For Real Madrid, a season of triumph still ended on an anti-climatic note. Zinedine Zidane’s side returned from lockdown rested and revitalised, stringing together an impressive run of results to bypass Barcelona and win only their second La Liga title in eight years. And yet by the time Los Blancos got to the Etihad Stadium in early August, their momentum had stalled.
The meek Champions League exit to Manchester City in the round of 16 served Zidane and his players a reality check. Their charge to the Spanish title just weeks previously had hinted at a team on an upward trajectory, but failure in Europe underlined how Real Madrid had merely finished as the best of a bad bunch in La Liga this season.
Right now, all eyes are on Barcelona as the Catalans go through something of an existential crisis. It appears that Lionel Messi is staying at the Camp Nou this summer after all, but what subsequently happens in the boardroom could shape Barca for a generation to come.
This shouldn’t hide Real Madrid’s problems. Indeed, the La Liga champions have issues of their own to solve.
Much like Barcelona, this is an aging squad. If Karim Benzema, Luka Modric and Sergio Ramos can be considered the spine of this Real Madrid team, all three players are well into the twilight of their careers. How much longer can Zidane count on them to carry his team? Modric is out of contract next summer while Ramos, now 34, is fading physically, even if his influence as a personality on the Santiago Bernabeu remains as strong as ever.
Barcelona aren’t the only ones in the midst of a generational transition. Martin Odegaard has returned to his parent club after a highly impressive season on loan at Real Sociedad, but it’s not yet clear how Zidane plans to integrate the Norwegian into his side. Tipped as the natural heir to Modric, Odegaard might have to accept a role as an understudy to the Croatian before taking on the bit full-time for the 2021/22 season.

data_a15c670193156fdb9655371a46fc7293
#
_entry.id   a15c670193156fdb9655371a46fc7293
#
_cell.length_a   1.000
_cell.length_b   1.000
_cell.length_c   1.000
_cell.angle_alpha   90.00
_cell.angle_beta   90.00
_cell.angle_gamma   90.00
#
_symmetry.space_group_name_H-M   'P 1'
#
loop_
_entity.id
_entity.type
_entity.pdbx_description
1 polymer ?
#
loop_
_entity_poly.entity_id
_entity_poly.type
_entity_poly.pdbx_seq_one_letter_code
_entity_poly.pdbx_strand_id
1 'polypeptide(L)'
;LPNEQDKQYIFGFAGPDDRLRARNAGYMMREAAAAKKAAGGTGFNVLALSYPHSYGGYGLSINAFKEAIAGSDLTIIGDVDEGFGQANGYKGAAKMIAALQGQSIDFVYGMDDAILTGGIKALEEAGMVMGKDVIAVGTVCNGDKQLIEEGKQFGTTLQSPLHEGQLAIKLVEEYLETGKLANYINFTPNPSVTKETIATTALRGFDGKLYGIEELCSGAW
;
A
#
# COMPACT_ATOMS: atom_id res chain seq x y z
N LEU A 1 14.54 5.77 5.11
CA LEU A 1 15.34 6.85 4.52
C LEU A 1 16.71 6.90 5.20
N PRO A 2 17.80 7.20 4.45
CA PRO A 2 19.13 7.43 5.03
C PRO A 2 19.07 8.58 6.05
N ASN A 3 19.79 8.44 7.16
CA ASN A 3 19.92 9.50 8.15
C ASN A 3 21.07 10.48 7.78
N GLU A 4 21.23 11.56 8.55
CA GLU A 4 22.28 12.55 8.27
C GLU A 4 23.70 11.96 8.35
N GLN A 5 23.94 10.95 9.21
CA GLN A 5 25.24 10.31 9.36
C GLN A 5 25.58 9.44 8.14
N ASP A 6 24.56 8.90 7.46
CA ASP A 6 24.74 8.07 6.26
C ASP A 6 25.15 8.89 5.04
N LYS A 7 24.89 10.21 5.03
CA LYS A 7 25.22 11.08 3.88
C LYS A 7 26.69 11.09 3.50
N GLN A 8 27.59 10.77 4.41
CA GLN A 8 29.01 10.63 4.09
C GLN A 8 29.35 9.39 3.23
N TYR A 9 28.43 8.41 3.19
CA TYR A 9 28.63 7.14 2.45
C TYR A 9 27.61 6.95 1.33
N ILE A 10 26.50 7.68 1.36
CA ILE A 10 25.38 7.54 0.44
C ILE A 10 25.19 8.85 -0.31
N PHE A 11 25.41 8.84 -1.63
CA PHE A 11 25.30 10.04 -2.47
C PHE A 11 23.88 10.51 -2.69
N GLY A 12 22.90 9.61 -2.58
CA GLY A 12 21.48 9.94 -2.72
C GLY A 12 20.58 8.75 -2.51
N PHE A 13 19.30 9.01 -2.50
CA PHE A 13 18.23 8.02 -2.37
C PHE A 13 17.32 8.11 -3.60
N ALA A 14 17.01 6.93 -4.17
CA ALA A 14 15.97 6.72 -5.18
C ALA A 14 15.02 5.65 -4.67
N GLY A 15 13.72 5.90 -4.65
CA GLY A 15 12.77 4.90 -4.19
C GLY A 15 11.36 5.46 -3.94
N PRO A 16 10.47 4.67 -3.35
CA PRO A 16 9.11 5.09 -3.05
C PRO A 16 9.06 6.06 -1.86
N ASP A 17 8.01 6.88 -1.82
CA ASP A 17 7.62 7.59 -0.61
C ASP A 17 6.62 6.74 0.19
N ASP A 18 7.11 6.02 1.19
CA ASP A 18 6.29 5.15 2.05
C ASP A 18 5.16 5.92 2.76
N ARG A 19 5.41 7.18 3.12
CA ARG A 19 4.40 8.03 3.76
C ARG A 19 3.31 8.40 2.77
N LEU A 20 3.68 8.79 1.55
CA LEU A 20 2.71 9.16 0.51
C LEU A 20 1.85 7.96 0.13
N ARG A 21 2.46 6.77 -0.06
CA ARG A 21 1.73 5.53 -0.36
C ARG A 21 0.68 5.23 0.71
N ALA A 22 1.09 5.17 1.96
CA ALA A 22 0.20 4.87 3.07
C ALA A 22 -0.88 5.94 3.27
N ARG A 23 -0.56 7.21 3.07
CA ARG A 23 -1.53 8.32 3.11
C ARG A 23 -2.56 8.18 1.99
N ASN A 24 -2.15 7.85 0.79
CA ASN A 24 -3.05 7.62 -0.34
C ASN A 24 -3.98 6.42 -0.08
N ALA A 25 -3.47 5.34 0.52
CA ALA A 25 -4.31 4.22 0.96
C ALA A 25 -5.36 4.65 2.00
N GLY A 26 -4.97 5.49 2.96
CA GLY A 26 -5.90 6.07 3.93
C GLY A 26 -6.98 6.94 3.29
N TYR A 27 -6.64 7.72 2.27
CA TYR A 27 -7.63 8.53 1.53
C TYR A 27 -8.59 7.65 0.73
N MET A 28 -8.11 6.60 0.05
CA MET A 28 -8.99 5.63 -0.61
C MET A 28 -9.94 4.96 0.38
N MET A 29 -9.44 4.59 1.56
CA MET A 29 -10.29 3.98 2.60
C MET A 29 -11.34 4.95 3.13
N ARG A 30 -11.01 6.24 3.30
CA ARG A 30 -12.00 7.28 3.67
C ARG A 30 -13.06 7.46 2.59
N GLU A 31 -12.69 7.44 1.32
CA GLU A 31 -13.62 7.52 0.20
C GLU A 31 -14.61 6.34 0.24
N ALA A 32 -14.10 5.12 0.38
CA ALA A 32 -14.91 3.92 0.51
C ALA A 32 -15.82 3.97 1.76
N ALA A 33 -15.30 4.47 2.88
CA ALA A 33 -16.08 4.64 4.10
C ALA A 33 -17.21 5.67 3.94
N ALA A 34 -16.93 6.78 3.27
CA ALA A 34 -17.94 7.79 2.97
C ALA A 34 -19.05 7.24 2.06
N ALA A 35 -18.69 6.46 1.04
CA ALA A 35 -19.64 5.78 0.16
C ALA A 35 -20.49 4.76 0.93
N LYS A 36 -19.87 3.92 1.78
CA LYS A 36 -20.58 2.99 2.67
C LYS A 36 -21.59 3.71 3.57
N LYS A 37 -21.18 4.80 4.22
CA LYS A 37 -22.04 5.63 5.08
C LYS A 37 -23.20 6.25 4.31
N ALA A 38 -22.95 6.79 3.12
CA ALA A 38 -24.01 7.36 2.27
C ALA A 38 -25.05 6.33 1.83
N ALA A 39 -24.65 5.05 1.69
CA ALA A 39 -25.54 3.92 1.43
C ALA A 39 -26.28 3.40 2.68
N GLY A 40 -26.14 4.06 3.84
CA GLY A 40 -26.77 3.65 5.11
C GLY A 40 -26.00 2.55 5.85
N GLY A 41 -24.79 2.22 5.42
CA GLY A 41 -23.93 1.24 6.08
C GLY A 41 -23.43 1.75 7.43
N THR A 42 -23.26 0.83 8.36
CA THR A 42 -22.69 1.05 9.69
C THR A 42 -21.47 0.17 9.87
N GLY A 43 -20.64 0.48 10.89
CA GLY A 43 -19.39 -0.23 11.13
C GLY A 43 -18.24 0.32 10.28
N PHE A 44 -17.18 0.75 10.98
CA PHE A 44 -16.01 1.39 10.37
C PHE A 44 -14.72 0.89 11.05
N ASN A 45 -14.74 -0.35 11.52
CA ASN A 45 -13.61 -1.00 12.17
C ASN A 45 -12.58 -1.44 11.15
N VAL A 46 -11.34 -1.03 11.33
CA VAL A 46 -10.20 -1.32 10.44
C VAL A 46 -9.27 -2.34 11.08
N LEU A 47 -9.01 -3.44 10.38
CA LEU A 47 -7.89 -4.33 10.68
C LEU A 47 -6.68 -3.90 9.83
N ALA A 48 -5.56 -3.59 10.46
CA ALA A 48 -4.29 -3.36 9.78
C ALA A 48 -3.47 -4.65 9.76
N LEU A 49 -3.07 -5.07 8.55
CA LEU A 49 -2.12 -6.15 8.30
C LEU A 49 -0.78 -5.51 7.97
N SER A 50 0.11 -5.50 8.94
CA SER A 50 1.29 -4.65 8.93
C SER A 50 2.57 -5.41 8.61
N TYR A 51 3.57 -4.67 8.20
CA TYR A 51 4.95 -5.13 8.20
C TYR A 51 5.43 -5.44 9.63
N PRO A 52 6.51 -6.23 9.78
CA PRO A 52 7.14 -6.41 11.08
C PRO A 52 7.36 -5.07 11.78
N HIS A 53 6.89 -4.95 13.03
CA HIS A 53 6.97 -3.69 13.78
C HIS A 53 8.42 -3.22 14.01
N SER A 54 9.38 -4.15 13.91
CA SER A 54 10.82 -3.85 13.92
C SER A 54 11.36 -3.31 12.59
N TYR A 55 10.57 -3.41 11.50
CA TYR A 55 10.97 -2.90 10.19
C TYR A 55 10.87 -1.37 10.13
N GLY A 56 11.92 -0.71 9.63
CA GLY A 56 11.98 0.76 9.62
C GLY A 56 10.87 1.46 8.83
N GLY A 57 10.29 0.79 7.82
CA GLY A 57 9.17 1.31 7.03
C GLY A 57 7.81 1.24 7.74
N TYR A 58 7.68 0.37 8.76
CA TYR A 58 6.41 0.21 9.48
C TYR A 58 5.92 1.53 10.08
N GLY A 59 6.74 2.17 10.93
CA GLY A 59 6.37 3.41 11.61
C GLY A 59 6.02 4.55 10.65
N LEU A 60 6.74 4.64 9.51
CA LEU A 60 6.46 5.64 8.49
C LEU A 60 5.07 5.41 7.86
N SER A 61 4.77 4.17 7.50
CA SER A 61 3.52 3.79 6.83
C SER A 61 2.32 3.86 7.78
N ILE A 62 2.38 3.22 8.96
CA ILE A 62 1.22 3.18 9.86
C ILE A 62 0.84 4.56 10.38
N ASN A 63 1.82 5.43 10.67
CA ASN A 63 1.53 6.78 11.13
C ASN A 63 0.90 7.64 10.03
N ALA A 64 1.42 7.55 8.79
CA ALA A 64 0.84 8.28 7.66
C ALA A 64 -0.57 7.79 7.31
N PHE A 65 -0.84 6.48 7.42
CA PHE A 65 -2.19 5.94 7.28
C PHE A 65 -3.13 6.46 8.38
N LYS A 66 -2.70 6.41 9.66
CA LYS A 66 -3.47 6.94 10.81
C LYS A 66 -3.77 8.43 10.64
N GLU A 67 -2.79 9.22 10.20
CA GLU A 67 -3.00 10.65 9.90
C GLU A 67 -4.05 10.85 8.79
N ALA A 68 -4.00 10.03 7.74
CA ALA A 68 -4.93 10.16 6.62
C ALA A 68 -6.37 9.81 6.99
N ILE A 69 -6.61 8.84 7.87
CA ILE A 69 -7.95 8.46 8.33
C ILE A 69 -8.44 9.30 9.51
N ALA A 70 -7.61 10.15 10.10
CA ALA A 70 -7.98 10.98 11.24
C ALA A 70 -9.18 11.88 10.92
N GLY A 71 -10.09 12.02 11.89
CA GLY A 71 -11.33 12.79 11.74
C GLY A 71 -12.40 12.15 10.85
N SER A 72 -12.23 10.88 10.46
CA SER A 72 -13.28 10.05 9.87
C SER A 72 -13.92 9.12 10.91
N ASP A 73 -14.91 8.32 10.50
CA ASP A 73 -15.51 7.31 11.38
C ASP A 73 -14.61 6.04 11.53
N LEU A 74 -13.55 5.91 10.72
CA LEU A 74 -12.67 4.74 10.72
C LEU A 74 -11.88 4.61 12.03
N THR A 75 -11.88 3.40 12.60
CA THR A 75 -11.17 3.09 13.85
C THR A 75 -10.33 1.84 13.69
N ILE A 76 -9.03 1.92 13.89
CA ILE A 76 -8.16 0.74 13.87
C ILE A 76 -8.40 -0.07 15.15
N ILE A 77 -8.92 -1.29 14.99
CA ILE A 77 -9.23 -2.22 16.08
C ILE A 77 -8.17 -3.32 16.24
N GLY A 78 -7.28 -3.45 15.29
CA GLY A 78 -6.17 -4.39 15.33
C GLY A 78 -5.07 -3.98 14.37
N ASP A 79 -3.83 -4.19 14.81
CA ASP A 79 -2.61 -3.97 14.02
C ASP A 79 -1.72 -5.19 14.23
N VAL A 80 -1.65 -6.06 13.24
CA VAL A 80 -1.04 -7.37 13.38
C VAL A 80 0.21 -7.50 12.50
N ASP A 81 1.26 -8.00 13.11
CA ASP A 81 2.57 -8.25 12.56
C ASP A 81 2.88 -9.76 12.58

Real Madrid’s squad is unbalanced in a number of areas. On the left side of the attack, Zidane is spoiled for choice. Eden Hazard is generally seen as first choice there, but Marco Asensio, Rodrygo and Vinicius Junior are also at their best when deployed in this position. On the right side, though, Real Madrid are decidedly light on options.
Gareth Bale, of course, was Real Madrid’s first choice right winger for a number of seasons, but the Welshman is now a fringe figure—who happens to be the highest paid player at the Santiago Bernabeu, picking up €15 million a season. This makes Bale the biggest problem Real Madrid have to solve. The money currently tied up in the 31-year-old is empty budget. In these uncertain economic times, Bale’s salary is a hindrance in a number of ways.
James Rodriguez is another that is barely justifying his salary in the Spanish capital right now, although the Colombian seems to be on the brink of a move to Everton where he will be reunited with former Real Madrid boss Carlo Ancelotti. The departure of Mariano Diaz and Isco, as well as Dani Ceballos and Sergio Reguilon, would also help trim a wage bill that had spun out of control in recent times.
Then there’s Luka Jovic. The logic behind the €60 million signing of the Serbian striker from Eintracht Frankfurt last summer was sound, with Zidane keen to ease the dependence on Benzema up front, but the 22-year-old has featured so scarcely for Real Madrid that his potential exit has already been discussed.
That dependence on Benzema is another issue. 2019/20 might have been the Frenchman’s best, certainly most productive, season to date, finishing behind only Messi in the Pichichi standings, but there is no cover for the 32-year-old should he suffer an injury or serve a suspension. Real Madrid’s attacking line revolves around Benzema. Without him, they don’t just miss a goalscorer, but the valve through which so much of their final third play flows through.
Since returning to the Santiago Bernabeu in March 2019, Zidane has slowly, but surely, tackled one squad problem at a time. Ferland Mendy was signed to be the long-term successor to Marcelo and has now made the left back position his own. The emergence of Fede Valverde has given Real Madrid the energy they needed through the centre of the pitch and eliminated their need for Paul Pogba. Toni Kroos is back to his best.
But last season was just the first step on what will be a long road to a new generation for Real Madrid. Just because Barcelona are going through something even more excruciating doesn’t mean Los Blancos aren’t experiencing their own pain. The shiny La Liga trophy can't mask these problems. They're hiding in plain sight.